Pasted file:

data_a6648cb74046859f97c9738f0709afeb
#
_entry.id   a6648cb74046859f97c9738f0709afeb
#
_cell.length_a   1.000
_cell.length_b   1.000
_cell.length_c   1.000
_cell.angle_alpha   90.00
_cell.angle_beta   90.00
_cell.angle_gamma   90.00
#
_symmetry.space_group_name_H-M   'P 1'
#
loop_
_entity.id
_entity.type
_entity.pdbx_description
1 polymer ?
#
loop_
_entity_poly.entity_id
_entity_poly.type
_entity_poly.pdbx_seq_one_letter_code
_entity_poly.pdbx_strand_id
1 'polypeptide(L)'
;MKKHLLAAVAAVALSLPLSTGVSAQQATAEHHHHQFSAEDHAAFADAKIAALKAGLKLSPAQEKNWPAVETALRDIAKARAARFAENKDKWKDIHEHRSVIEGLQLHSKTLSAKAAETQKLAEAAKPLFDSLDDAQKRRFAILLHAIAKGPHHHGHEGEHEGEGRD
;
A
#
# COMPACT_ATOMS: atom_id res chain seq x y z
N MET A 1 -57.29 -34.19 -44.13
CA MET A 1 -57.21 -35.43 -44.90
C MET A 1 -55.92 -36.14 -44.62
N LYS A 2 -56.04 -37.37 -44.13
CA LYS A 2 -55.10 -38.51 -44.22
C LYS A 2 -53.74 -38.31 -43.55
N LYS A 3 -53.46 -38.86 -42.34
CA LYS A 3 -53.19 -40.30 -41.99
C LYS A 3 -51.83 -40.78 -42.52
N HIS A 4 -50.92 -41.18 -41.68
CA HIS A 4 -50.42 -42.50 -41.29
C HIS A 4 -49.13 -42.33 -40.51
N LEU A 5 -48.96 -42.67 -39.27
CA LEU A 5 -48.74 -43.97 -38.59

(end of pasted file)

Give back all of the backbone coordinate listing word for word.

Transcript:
data_a6648cb74046859f97c9738f0709afeb
#
_entry.id   a6648cb74046859f97c9738f0709afeb
#
_cell.length_a   1.000
_cell.length_b   1.000
_cell.length_c   1.000
_cell.angle_alpha   90.00
_cell.angle_beta   90.00
_cell.angle_gamma   90.00
#
_symmetry.space_group_name_H-M   'P 1'
#
loop_
_entity.id
_entity.type
_entity.pdbx_description
1 polymer ?
#
loop_
_entity_poly.entity_id
_entity_poly.type
_entity_poly.pdbx_seq_one_letter_code
_entity_poly.pdbx_strand_id
1 'polypeptide(L)'
;MKKHLLAAVAAVALSLPLSTGVSAQQATAEHHHHQFSAEDHAAFADAKIAALKAGLKLSPAQEKNWPAVETALRDIAKARAARFAENKDKWKDIHEHRSVIEGLQLHSKTLSAKAAETQKLAEAAKPLFDSLDDAQKRRFAILLHAIAKGPHHHGHEGEHEGEGRD
;
A
#
# COMPACT_ATOMS: atom_id res chain seq x y z
N MET A 1 -57.29 -34.19 -44.13
CA MET A 1 -57.21 -35.43 -44.90
C MET A 1 -55.92 -36.14 -44.62
N LYS A 2 -56.04 -37.37 -44.13
CA LYS A 2 -55.10 -38.51 -44.22
C LYS A 2 -53.74 -38.31 -43.55
N LYS A 3 -53.46 -38.86 -42.34
CA LYS A 3 -53.19 -40.30 -41.99
C LYS A 3 -51.83 -40.78 -42.52
N HIS A 4 -50.92 -41.18 -41.68
CA HIS A 4 -50.42 -42.50 -41.29
C HIS A 4 -49.13 -42.33 -40.51
N LEU A 5 -48.96 -42.67 -39.27
CA LEU A 5 -48.74 -43.97 -38.59